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Police recover body of BC student

Published: April 20, 2012
Section: Front Page, News


After a seven-week search that left police baffled, Boston College senior Franco Garcia, 21, was found in the Chestnut Hill Reservoir on April 11. Police searched the reservoir for four days in February but came up empty-handed.

Garcia was a chemistry major and played clarinet in the school band. He commuted from home and worked as a pharmacy technician at the CVS in Waltham, less than two miles from Brandeis.

Garcia disappeared the night of Feb. 22 from the popular college bar Mary Anne’s, where he had been drinking with friends. He left the bar sometime before closing without his companions, who were unable to locate him when the bar closed and left, assuming he had taken a cab home. His cellphone pinged off a tower located near the reservoir, placing him near Moore’s Hall on the Boston College campus, shortly after 1 a.m. He was seen on an ATM camera around the same time.

Until the discovery of Franco’s body, some believed he was still alive, but at Boston College, according to Daniel Friedman, a BC junior, “most people assumed the worst. It’s really difficult to disappear in this day and age.” No personal belongings were found, and no credit card activity could direct officials to his whereabouts.

After six weeks of searching, police discovered the body of Franco Garcia in the Chestnut Hill Reservoir. “We’re really wondering all the same thing,” BC senior Jamie Zhang said, “Why it took so long to find him.”

While the exact circumstances of Garcia’s death are still unknown, a preliminary examination offered that the body showed no signs of struggle or foul play, instead was consistent with signs of an accidental drowning.

“Some speculate that if someone had been involved and they heard that the reservoir had been dragged and they hadn’t found anything, they’d figure it wouldn’t be dragged again and dumped the body,” says Friedman, who “does not personally ascribe to this theory,” but asserts that there is a portion of the student body that is skeptical of the accidental nature of the case.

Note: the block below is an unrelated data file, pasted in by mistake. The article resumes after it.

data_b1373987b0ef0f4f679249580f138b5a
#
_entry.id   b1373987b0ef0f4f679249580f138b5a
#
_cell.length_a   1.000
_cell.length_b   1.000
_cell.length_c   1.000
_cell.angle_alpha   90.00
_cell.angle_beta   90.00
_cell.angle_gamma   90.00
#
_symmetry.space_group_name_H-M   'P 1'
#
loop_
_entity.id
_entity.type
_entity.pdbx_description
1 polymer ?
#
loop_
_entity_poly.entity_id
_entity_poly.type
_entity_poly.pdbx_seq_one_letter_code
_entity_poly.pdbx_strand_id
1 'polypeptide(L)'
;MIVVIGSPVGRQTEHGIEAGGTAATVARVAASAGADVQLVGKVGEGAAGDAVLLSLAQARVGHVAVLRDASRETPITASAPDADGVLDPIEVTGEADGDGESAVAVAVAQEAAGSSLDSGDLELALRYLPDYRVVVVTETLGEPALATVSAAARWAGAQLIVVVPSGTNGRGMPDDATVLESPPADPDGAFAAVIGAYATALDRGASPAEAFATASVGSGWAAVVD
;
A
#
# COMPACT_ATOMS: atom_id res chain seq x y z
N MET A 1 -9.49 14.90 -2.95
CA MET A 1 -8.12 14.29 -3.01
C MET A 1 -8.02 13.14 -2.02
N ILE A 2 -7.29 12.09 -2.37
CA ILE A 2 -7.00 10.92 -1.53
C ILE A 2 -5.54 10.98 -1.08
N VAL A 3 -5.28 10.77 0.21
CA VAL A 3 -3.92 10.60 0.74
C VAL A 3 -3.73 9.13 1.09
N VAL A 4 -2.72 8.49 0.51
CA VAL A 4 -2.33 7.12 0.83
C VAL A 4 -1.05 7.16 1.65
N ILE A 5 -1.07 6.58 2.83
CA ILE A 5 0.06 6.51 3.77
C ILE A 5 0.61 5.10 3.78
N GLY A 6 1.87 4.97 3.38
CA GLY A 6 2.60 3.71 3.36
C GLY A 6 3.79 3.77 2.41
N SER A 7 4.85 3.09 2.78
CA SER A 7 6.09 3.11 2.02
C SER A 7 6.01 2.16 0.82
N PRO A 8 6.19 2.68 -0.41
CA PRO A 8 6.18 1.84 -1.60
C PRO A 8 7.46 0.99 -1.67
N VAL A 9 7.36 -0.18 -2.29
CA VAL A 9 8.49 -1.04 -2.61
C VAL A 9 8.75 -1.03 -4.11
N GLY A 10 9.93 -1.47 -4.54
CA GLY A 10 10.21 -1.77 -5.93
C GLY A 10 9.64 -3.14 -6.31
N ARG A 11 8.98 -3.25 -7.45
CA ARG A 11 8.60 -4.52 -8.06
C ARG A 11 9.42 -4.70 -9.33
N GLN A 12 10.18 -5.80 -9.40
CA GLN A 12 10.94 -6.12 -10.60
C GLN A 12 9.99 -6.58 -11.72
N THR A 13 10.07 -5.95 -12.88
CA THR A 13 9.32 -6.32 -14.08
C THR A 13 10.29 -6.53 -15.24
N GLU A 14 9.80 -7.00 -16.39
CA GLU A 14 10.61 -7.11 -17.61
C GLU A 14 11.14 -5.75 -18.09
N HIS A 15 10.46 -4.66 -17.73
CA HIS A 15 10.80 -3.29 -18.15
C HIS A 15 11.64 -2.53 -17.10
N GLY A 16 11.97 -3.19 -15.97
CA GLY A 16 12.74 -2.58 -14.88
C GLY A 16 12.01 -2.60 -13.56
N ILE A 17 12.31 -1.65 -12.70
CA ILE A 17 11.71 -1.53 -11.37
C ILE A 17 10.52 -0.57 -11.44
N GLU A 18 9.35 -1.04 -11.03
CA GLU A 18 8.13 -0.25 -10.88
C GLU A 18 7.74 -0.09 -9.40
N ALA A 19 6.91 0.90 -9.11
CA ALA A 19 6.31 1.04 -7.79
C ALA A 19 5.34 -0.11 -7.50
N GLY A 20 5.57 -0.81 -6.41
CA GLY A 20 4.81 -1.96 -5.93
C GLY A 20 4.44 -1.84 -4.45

Zhang presented another alternative. “Most people just believe he was locked in the weeds, so divers had difficulty to find him,” he said. “It’s a big lake.”

The tragedy was less significant to Boston College than initially assumed. While the media reported widely on the case and social media sites were overwhelmed with support for Garcia’s family, the BC student population was less than whole-heartedly involved. “Of the people I knew,” said Zhang, “I don’t know anyone who actively looked for him. They might have put up posters, but no one went and looked with them.”

Friedman said that after the “initial shock” the fervor “got a little subdued. There was a period, a kind of calm” before the body was found.

Students are not permanently affected by the tragedy. “For a while, kids were more aware, but college kids are also idiots and it’s hard to penetrate the feeling of invincibility. It’s chilling that it’s the local bar, that on any given night you’ll find 20, 30 kids there, but it hasn’t changed the campus that much,” Friedman said.

Zhang agreed: “After kids came back from break, it felt like everything was the same again, maybe kids are slightly more careful, especially about leaving by themselves, but in terms of BC culture, I think it’s largely the same.”

In late February, police extensively searched the reservoir and the surrounding areas, including pump houses and nearby wooded areas, finding nothing. They used both divers and sonar, but were unable to locate Garcia. At the time, Massachusetts state police had no reason to believe he was in the reservoir, spokesman David Procopio told The Hoot earlier this month. It was only a logical place to look because his cellphone pinged nearby.

After failing to contact him multiple times the following day, his family became alarmed and returned from a vacation in New York. They found that he had not been home and his car was where he had parked it on Tuesday, before going out with his friends. His clarinet was still inside.

The disappearance inspired a massive manhunt, which included missing posters that covered Boston College campus, social networking announcements and celebrity involvement. Singer Bruce Springsteen, whose son is a senior at Boston College, tweeted the information and requested that if anyone had any information that they call Boston police.

Students feel their safety isn’t compromised by Garcia’s disappearance, which Friedman compared to the year’s earlier suicide at the college, nor the police’s slow discovery of his body.

“I think they did their best, whether they did a good job, I don’t know,” Zhang said.